Example of Calculating Cost Units - PowerPoint

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					Chapter Three

      Process Costing
    Objectives
1. Describe how products flow through departments
   and how costs flow through accounts in process
   costing.
2. Discuss the concept of an equivalent unit.
3. Calculate the cost per equivalent unit.
4. Calculate the cost of goods completed and the
   ending Work in Process balance in a processing
   department.
5. Describe a production cost report.
6. Describe process costing for multiple departments.
Difference Between Job-Order
and Process Costing Systems
Job-Order Costing Systems assign costs
to heterogeneous jobs.

Process Costing Systems spread total
manufacturing costs over total,
homogenous, units produced.
Difference Between Job-Order
and Process Costing Systems
  Product and Cost Flows
1. Product Flows Through Departments (p 82)

2. Cost Flows Through Accounts (p 85)

3. Conversion direct +      manufacturing
   Costs     = labor        overhead
Product Flows Through
Departments
Cost Flows Through Accounts
Calculating Unit Cost
To compute unit costs it is first necessary
to compute Equivalent Units.
How Equivalent Units are
Calculated
Cost Per Equivalent Unit
Weighted average unit cost in a Process
Costing System is calculated as follows:

Cost Per Equivalent Unit =

Cost in BWIP + Costs incurred currently
Units completed + Equivalent units in EWIP
      Calculating and Applying Cost Per
      Equivalent Unit: Mixing Department Example
Units:
BWIP:10,000 gallons, 80% complete labor/overhead
Started:70,000 gallons, 60,000 of these completed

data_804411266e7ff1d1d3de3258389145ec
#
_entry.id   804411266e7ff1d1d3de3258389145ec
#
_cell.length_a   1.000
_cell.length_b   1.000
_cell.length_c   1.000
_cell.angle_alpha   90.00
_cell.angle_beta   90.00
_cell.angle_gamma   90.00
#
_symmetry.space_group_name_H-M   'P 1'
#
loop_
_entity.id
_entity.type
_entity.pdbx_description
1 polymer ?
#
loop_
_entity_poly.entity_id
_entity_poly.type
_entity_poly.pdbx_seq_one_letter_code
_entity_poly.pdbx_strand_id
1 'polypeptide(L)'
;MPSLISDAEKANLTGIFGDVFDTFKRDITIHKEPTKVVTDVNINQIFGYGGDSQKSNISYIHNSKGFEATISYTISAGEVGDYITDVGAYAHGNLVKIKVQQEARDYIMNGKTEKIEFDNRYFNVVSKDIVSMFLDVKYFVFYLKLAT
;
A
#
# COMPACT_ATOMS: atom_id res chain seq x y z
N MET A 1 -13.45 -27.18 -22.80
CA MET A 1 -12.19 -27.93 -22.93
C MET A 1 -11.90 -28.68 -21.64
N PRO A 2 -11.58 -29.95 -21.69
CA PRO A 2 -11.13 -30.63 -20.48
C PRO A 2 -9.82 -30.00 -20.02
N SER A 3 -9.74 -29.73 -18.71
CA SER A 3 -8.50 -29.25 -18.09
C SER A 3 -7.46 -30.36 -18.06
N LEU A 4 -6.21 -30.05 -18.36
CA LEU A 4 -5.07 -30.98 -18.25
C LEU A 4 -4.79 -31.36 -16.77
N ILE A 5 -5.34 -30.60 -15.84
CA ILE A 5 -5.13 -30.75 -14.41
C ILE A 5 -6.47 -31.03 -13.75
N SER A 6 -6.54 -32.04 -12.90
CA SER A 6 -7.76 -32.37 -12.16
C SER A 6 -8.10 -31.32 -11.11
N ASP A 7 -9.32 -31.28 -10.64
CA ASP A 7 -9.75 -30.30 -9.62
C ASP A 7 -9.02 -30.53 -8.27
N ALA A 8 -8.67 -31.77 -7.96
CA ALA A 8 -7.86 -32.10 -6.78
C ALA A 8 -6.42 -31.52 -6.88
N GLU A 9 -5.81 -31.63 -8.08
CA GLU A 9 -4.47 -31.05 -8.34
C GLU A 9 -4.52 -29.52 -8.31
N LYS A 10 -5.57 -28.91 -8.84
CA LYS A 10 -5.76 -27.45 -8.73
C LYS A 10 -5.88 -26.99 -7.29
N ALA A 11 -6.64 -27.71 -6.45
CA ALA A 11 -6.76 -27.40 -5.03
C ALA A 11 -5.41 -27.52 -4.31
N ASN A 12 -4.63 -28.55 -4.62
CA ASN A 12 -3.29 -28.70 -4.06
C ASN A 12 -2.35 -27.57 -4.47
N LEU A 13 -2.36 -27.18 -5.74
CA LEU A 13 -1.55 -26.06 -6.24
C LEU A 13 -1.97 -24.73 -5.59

EWIP:20,000 gallons, 50% complete.
No spoilage or missing units.

Costs:
BWIP:$18,000 material, $7,800 labor, $23,400 overhead
Added:$142,000 of material, $62,200 labor
Overhead: applied at a predetermined rate of $3 per dollar of
labor or $186,600.
Calculating and Applying Cost Per
Equivalent Unit: Mixing Department
Example

  Calculate: Cost per equivalent unit.
  Answer: $6
  Solution:
       Material: $160,000/80,000=$2
       Labor:      $ 70,000/70,000=$1
       Overhead: $210,000/70,000=$3
       Total Costs/Unit:            =$6
Calculating and Applying Cost
Per Equivalent Unit: Mixing
Department Example
Calculating and Applying Cost
Per Equivalent Unit: Mixing
Department Example
Calculating and Applying Cost
Per Equivalent Unit: Mixing
Department Example
Production Cost Report
Production Cost Report Contains:
1. Reconciliation of units.
2. Reconciliation of costs.
3. Details of the cost per equivalent unit
   calculations.
Reconciliation of Units

BWIP + the number of units started = the
number of units completed EWIP.
Reconciliation of Costs
BWIP + costs added = costs transferred
out + EWIP.
Basic Steps in Process
Costing: A Summary
1. Account for the number of physical
   units.
2. Calculate the cost per equivalent unit
   for material, labor and overhead.
3. Assign cost to items completed and
   items in EWIP.
4. Account for the amount of product cost
   (reconciling costs and units identifies